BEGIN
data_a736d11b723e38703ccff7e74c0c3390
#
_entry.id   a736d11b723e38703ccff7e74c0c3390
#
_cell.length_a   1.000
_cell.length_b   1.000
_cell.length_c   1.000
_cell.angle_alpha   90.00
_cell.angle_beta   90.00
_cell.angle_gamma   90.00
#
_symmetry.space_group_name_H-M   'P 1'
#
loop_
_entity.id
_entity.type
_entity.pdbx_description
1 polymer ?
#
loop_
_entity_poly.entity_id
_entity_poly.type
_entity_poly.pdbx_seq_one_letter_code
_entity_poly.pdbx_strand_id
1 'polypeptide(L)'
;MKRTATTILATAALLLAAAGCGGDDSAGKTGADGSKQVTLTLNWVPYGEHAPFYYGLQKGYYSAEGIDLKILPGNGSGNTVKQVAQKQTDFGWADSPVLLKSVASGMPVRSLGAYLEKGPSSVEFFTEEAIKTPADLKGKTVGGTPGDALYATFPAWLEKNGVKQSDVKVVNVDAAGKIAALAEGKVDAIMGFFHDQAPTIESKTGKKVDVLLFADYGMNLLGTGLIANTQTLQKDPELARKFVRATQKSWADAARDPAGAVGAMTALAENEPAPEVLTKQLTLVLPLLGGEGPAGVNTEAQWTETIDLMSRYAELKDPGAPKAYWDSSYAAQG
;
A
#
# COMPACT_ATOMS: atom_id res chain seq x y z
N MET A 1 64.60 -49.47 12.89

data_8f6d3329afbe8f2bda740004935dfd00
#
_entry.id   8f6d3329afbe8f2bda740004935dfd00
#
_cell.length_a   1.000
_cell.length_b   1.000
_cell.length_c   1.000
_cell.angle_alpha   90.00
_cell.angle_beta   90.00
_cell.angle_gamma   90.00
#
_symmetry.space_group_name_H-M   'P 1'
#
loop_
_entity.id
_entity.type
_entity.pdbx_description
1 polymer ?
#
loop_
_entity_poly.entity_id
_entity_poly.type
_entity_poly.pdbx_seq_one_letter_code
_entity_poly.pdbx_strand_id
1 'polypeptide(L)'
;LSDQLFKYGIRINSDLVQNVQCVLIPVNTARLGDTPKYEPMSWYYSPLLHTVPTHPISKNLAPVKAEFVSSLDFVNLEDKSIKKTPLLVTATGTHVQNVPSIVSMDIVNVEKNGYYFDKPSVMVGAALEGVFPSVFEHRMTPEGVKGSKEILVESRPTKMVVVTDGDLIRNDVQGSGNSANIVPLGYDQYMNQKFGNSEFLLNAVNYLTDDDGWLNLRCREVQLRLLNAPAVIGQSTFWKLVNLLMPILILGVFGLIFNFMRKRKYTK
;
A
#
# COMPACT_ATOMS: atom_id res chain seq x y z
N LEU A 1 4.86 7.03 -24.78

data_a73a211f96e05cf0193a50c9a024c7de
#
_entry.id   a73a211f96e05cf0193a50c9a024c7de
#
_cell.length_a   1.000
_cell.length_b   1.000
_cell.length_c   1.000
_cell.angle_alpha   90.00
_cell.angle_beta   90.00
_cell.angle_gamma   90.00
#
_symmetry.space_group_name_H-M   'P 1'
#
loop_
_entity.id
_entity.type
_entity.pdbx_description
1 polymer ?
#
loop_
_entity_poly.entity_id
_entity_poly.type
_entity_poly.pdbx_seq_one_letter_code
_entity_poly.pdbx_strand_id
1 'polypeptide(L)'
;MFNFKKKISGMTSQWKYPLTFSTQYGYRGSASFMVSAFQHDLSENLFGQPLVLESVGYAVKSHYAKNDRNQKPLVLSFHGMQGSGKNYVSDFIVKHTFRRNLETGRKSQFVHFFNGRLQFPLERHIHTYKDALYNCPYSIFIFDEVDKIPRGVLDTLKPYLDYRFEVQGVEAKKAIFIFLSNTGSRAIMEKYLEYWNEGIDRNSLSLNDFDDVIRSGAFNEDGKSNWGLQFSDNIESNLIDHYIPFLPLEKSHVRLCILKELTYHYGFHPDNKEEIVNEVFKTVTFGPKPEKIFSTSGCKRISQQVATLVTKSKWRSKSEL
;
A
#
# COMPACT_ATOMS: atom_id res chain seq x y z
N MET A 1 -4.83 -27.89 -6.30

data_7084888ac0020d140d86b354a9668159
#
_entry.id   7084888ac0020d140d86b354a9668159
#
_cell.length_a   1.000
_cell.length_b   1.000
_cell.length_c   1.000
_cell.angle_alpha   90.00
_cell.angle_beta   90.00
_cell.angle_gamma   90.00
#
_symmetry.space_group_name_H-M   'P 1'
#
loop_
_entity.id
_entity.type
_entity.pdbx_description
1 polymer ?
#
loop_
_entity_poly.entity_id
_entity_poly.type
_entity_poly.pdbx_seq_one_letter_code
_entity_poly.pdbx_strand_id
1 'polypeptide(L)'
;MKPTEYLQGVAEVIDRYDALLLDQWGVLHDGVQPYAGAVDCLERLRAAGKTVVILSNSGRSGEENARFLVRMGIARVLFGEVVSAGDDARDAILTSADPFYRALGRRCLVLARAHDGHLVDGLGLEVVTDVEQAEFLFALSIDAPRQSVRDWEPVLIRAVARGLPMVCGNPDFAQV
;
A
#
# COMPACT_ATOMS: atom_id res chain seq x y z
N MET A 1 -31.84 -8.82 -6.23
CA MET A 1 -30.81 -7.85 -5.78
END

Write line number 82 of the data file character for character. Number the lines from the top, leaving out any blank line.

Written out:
loop_